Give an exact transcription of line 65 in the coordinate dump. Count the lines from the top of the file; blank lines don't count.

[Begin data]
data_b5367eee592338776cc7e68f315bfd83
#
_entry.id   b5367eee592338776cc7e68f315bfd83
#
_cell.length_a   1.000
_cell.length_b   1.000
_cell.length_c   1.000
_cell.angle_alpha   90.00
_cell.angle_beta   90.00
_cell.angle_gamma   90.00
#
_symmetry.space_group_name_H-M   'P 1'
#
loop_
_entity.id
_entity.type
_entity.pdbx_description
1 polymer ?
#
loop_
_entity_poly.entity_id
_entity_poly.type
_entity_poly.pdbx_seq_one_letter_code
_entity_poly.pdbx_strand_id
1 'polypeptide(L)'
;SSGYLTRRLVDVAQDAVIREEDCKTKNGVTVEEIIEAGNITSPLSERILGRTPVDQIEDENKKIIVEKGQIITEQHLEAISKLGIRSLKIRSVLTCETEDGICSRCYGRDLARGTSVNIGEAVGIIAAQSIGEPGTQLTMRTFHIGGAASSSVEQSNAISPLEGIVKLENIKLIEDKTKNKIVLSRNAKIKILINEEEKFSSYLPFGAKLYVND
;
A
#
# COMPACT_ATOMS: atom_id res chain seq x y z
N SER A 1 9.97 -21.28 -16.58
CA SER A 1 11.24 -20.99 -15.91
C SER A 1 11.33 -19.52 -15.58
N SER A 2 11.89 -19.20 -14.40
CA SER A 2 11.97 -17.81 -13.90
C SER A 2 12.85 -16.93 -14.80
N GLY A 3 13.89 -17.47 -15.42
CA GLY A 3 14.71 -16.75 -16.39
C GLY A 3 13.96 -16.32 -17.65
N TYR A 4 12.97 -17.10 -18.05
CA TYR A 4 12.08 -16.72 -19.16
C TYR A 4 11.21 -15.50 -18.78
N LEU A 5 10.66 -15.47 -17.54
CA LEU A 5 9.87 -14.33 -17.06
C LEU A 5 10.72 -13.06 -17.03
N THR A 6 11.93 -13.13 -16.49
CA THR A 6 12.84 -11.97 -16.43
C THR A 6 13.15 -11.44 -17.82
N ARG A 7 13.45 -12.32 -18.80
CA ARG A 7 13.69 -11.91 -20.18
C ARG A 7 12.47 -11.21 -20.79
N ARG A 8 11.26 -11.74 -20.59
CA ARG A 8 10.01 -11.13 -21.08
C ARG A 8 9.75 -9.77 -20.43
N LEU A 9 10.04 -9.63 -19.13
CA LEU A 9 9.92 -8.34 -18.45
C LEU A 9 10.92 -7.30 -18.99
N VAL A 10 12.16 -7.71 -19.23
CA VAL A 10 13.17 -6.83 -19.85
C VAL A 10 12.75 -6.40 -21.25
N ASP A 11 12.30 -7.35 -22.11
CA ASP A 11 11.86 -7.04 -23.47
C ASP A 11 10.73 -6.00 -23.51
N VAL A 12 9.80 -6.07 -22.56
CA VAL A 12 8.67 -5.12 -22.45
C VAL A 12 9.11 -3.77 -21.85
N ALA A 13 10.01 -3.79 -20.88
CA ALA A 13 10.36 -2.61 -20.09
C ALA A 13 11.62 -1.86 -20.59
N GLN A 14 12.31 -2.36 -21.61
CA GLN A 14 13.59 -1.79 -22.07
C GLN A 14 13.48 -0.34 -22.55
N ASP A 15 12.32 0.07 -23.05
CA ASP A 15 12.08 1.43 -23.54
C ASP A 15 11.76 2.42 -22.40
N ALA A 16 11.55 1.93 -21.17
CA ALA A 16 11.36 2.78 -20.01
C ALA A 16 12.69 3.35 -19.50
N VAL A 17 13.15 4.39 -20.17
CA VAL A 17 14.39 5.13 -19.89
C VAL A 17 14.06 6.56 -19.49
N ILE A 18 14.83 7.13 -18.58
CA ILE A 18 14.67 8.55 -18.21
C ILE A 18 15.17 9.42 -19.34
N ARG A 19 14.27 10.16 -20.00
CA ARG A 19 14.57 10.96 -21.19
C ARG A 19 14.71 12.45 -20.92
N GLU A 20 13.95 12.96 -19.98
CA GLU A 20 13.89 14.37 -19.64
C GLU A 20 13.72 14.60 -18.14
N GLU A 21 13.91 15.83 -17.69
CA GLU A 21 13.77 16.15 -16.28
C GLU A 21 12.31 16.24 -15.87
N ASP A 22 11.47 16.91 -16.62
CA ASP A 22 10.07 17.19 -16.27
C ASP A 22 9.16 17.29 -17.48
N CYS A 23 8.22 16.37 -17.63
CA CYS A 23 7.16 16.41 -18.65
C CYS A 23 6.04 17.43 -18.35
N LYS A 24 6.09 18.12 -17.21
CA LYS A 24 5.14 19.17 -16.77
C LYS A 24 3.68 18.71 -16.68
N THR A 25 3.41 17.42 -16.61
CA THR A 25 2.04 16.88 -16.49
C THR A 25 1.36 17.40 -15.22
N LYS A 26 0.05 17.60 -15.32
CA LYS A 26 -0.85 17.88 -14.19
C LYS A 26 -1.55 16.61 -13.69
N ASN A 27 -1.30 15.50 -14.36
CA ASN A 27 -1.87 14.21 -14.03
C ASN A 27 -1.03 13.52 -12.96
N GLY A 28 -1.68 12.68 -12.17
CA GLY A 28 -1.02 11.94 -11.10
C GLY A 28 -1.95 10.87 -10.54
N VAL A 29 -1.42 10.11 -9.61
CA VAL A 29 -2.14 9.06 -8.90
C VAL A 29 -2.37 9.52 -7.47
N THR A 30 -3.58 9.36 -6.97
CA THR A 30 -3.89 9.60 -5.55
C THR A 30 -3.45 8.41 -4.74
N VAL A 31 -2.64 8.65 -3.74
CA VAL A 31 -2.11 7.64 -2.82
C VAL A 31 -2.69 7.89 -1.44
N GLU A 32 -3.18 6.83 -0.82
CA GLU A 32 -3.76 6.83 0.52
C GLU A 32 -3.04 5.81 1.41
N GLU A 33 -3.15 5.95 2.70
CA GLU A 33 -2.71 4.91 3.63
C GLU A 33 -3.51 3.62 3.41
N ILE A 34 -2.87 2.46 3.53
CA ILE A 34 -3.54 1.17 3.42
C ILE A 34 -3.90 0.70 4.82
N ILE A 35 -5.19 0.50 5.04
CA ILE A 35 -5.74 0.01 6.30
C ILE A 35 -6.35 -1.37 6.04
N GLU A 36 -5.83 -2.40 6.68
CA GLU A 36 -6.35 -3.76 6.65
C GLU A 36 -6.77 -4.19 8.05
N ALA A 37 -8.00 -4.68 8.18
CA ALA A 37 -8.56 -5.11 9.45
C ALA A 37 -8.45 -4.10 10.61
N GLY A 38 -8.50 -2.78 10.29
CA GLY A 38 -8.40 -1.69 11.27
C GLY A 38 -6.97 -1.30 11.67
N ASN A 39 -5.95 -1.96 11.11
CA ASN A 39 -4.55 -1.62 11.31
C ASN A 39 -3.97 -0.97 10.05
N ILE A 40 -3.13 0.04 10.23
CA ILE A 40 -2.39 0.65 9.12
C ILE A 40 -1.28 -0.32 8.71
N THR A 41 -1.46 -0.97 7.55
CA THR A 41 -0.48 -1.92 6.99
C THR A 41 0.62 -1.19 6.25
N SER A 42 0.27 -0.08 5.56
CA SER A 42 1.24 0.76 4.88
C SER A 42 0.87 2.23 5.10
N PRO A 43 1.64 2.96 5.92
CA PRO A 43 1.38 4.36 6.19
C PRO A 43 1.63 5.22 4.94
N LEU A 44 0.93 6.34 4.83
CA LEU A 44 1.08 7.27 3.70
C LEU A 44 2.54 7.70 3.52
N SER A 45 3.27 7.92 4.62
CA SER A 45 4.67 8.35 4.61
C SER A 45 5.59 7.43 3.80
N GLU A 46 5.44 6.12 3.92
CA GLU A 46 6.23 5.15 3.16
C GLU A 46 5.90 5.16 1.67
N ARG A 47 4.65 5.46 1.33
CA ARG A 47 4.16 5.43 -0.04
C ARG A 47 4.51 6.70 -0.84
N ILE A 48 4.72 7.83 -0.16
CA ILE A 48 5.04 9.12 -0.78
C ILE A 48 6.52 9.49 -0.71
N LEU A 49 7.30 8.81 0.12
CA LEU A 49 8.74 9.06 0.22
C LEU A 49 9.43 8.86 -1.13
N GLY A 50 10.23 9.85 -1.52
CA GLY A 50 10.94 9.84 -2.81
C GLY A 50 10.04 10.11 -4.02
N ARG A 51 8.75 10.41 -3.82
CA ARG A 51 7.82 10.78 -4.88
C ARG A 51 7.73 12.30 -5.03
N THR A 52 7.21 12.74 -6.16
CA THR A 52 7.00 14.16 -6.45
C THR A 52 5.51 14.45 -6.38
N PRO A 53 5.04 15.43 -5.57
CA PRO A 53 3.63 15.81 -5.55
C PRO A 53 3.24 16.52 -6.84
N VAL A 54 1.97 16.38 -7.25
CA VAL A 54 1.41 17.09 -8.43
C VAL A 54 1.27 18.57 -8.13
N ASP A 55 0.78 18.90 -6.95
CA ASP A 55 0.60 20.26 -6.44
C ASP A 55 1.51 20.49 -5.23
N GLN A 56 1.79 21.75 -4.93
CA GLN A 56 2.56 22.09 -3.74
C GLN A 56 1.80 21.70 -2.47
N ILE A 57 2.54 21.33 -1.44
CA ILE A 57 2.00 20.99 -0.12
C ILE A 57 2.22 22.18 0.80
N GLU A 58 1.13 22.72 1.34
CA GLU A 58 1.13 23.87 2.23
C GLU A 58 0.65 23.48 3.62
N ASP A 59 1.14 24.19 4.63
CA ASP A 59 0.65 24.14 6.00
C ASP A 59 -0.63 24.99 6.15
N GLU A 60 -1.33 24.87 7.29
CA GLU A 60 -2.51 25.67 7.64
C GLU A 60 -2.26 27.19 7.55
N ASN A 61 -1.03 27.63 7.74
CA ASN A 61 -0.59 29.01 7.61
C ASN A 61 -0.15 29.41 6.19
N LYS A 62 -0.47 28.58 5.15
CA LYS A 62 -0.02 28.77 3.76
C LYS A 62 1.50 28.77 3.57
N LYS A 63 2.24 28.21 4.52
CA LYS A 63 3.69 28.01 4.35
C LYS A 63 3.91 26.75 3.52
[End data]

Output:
CA VAL A 12 8.67 -5.12 -22.45